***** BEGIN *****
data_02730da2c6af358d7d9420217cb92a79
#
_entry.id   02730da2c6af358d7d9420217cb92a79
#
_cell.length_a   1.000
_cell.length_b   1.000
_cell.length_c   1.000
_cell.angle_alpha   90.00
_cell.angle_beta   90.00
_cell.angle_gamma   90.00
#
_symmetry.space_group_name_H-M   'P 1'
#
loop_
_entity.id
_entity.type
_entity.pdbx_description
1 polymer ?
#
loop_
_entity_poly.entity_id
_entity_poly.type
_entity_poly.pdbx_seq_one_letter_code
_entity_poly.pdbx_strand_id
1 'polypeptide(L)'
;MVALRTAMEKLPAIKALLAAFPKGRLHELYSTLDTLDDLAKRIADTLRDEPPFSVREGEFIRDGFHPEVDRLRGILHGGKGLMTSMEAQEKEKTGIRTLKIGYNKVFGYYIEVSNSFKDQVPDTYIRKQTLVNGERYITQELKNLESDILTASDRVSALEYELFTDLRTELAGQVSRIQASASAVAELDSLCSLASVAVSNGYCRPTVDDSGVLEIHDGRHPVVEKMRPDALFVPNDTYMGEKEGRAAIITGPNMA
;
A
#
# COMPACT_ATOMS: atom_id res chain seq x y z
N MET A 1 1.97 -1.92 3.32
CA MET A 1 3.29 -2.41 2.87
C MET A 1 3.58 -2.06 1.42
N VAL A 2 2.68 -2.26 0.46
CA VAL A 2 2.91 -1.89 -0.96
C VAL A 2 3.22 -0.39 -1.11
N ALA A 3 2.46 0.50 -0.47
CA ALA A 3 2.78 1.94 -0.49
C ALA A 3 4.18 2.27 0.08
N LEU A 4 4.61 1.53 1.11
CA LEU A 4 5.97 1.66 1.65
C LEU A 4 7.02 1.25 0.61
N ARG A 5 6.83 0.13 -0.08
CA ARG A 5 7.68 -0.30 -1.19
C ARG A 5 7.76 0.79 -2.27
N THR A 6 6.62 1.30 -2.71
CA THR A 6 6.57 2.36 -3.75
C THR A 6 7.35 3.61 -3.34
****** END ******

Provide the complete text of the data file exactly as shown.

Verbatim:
data_02730da2c6af358d7d9420217cb92a79
#
_entry.id   02730da2c6af358d7d9420217cb92a79
#
_cell.length_a   1.000
_cell.length_b   1.000
_cell.length_c   1.000
_cell.angle_alpha   90.00
_cell.angle_beta   90.00
_cell.angle_gamma   90.00
#
_symmetry.space_group_name_H-M   'P 1'
#
loop_
_entity.id
_entity.type
_entity.pdbx_description
1 polymer ?
#
loop_
_entity_poly.entity_id
_entity_poly.type
_entity_poly.pdbx_seq_one_letter_code
_entity_poly.pdbx_strand_id
1 'polypeptide(L)'
;MVALRTAMEKLPAIKALLAAFPKGRLHELYSTLDTLDDLAKRIADTLRDEPPFSVREGEFIRDGFHPEVDRLRGILHGGKGLMTSMEAQEKEKTGIRTLKIGYNKVFGYYIEVSNSFKDQVPDTYIRKQTLVNGERYITQELKNLESDILTASDRVSALEYELFTDLRTELAGQVSRIQASASAVAELDSLCSLASVAVSNGYCRPTVDDSGVLEIHDGRHPVVEKMRPDALFVPNDTYMGEKEGRAAIITGPNMA
;
A
#
# COMPACT_ATOMS: atom_id res chain seq x y z
N MET A 1 1.97 -1.92 3.32
CA MET A 1 3.29 -2.41 2.87
C MET A 1 3.58 -2.06 1.42
N VAL A 2 2.68 -2.26 0.46
CA VAL A 2 2.91 -1.89 -0.96
C VAL A 2 3.22 -0.39 -1.11
N ALA A 3 2.46 0.50 -0.47
CA ALA A 3 2.78 1.94 -0.49
C ALA A 3 4.18 2.27 0.08
N LEU A 4 4.61 1.53 1.11
CA LEU A 4 5.97 1.66 1.65
C LEU A 4 7.02 1.25 0.61
N ARG A 5 6.83 0.13 -0.08
CA ARG A 5 7.68 -0.30 -1.19
C ARG A 5 7.76 0.79 -2.27
N THR A 6 6.62 1.30 -2.71
CA THR A 6 6.57 2.36 -3.75
C THR A 6 7.35 3.61 -3.34